Gov. Chris Christie makes pragmatic pitch to GOP voters

Republican presidential candidate New Jersey Gov. Chris Christie gestures during a town hall meeting campaign stop in Sandown, N.H., Tuesday. Christie announced his presidential bid earlier in the day in New Jersey.

SANDOWN, N.H. — New Jersey Gov. Chris Christie is making a pragmatic pitch to voters as he begins his uphill fight for the Republican presidential nomination.

“You need to know what you’re buying,” Christie told potential supporters at a town hall meeting Tuesday in New Hampshire hours after a kickoff rally at his old high school. He pledged to be straight with voters about his beliefs — “and if you like it, great,” he said. “And if you don’t, my goodness, there’s 13 other candidates to pick from.”

In New Jersey, the governor had lashed out against “bickering leaders” from both parties and said compromise should be considered a virtue in politics, not a sin.

“We need this country to work together again, not against each other,” Christie said with his wife, Mary Pat, and their four children standing behind him. He promised to lead a White House that would “welcome the American people no matter what party, no matter what race or creed or color.”

Christie brings a record of Republican electoral success in a Democratic state to the contest, underpinning his claim that he could lead effectively across party lines as president. But he’s up against an accomplished lineup of governors, senators and business people vying for the nomination. Christie’s effort is largely driven by his outsized personality; his resume, while notable, contains scattered land mines that have given many Republicans pause.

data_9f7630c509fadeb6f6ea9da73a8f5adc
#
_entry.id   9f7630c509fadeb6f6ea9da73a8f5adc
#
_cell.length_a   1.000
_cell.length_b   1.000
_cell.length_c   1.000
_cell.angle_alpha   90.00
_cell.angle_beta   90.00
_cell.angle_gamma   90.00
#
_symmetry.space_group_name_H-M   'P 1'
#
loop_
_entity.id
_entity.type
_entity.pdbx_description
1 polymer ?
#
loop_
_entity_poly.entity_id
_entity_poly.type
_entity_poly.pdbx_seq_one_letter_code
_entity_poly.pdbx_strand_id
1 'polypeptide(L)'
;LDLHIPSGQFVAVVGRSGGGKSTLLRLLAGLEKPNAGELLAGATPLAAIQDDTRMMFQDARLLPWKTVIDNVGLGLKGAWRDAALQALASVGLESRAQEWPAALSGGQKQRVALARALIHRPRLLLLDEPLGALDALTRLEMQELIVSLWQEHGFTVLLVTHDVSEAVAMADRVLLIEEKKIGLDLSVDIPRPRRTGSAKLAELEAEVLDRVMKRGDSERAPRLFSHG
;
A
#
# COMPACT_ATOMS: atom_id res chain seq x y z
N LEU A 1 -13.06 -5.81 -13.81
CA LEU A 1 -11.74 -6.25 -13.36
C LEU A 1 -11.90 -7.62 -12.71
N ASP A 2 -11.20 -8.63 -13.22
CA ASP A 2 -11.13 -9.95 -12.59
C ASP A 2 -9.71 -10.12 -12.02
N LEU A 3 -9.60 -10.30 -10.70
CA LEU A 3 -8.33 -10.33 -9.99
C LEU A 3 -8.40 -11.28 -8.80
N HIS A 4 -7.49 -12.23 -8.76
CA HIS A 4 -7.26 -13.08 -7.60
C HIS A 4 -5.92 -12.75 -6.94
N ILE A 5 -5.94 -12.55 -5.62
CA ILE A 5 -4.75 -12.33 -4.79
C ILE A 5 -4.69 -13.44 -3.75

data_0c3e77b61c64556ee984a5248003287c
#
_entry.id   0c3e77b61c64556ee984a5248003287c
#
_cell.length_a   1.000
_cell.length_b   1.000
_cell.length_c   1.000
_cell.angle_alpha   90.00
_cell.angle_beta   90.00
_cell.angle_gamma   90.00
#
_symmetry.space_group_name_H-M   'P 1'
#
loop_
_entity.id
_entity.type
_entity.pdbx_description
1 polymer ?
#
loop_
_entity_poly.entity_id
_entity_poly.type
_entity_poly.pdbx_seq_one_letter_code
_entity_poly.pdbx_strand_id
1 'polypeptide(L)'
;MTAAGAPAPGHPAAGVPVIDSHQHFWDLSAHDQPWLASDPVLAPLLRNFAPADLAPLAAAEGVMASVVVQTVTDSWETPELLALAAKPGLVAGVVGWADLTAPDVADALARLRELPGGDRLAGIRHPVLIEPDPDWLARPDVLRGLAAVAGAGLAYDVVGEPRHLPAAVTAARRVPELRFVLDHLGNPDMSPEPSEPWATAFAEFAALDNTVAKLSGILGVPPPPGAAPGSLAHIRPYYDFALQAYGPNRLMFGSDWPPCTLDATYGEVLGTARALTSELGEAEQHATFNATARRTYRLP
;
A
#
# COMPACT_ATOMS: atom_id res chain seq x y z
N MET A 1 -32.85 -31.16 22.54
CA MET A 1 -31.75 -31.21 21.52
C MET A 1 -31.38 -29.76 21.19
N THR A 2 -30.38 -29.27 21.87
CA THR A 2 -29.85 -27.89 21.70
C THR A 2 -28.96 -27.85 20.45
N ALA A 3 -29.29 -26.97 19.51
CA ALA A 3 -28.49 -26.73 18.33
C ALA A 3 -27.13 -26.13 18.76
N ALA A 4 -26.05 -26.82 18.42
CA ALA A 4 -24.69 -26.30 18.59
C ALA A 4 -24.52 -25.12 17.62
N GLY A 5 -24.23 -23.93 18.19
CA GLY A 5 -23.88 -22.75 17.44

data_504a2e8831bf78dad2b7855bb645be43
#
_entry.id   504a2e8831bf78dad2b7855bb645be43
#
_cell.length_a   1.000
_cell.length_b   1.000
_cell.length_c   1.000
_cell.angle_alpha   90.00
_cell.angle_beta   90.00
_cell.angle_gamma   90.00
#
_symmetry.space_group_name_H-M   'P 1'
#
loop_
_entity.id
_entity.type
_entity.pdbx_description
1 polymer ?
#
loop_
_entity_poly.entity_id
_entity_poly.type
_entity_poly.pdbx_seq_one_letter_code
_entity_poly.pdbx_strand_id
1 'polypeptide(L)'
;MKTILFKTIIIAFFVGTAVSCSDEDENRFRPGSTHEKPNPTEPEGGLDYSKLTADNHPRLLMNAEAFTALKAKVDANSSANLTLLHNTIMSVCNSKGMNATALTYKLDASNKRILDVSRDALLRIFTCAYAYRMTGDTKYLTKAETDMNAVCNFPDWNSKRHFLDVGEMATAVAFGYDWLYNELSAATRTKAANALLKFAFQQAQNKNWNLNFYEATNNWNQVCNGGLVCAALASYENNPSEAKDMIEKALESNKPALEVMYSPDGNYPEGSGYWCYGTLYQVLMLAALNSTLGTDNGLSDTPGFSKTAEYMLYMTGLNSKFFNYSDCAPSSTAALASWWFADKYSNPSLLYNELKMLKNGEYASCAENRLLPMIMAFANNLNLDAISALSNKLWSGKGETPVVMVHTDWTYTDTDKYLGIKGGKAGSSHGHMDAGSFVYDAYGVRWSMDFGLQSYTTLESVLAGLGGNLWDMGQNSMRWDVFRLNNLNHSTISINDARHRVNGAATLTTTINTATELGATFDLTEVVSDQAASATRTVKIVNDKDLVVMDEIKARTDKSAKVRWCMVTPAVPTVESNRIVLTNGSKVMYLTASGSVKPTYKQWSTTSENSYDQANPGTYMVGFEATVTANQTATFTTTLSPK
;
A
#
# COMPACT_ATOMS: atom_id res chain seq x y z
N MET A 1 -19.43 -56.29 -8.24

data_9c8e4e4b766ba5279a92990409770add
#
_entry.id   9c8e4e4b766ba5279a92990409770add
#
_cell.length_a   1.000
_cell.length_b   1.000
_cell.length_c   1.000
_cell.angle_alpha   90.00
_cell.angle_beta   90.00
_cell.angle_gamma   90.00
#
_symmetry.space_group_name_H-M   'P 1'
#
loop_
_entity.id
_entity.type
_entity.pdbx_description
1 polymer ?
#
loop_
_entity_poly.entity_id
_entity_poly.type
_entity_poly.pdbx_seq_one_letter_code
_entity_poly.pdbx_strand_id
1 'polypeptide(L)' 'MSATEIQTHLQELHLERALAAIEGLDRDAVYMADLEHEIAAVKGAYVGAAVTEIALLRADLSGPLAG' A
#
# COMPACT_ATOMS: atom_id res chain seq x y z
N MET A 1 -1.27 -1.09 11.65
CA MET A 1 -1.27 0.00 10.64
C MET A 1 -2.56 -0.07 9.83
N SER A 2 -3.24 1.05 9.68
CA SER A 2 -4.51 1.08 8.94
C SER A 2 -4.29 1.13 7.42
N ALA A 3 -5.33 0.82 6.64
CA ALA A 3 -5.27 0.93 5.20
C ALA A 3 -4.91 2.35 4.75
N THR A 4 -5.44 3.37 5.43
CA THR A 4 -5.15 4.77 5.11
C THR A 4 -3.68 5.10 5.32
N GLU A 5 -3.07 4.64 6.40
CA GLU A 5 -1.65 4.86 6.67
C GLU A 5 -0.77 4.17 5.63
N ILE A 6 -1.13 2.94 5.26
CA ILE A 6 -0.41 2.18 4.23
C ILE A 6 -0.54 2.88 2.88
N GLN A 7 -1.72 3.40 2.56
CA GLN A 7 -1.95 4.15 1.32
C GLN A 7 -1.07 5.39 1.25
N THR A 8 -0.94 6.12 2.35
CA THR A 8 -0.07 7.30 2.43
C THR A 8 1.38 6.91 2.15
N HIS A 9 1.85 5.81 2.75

Christie headed from New Jersey to Sandown for one of his signature town hall-style events, opening a nearly weeklong swing through a state that is seen as crucial to his pathway forward. He received warm applause from a standing-room crowd as he arrived with his family.

“I want to be the next president of the United States and I intend to win this election,” he told those gathered in an actual town hall. He has already held nearly a dozen town halls in New Hampshire and plans more in coming days.

Four years ago, some of Christie’s backers tried to persuade him to challenge President Barack Obama. In the years since, he won re-election with ease, but also struggled to revive New Jersey’s moribund economy and fought with the state’s Democratic-controlled legislature over pensions and the state budget. Christie’s poll numbers at home have sunk to record lows.

While Christie’s turn as head of the Republican Governors Association was widely viewed as a success in the 2014 midterm elections, he’s also faced the fallout from the case against three former aides, charged with creating politically motivated traffic jams at a bridge to retaliate against a Democratic mayor who declined to endorse Christie’s re-election.

Christie has not been tied directly to wrongdoing, denies he had anything to do with the bridge closing and has seen no evidence emerge to refute that. Still, the episode deepened the sense that he may surround himself with people who will do anything to win. He declared early in the scandal that “I am not a bully” to counter the public perception that he is just that.

The governor faces a tough sell with many conservatives suspicious of an East Coast Republican who pushes compromise, but he has seemingly found his stride at times in visits to early voting states with the lively town hall meetings he’s known for at home.

In his kickoff speech, Christie said the country is “tired of hand-wringing and indecisiveness and weakness in the Oval Office.”

Christie grew up in Livingston, a town about 20 miles west of New York City, and served as class president at the high school. His high school friends were among the first to receive word that Christie would be launching his campaign at their old school.

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Associated Press writer Steve Peoples in Washington contributed to this report.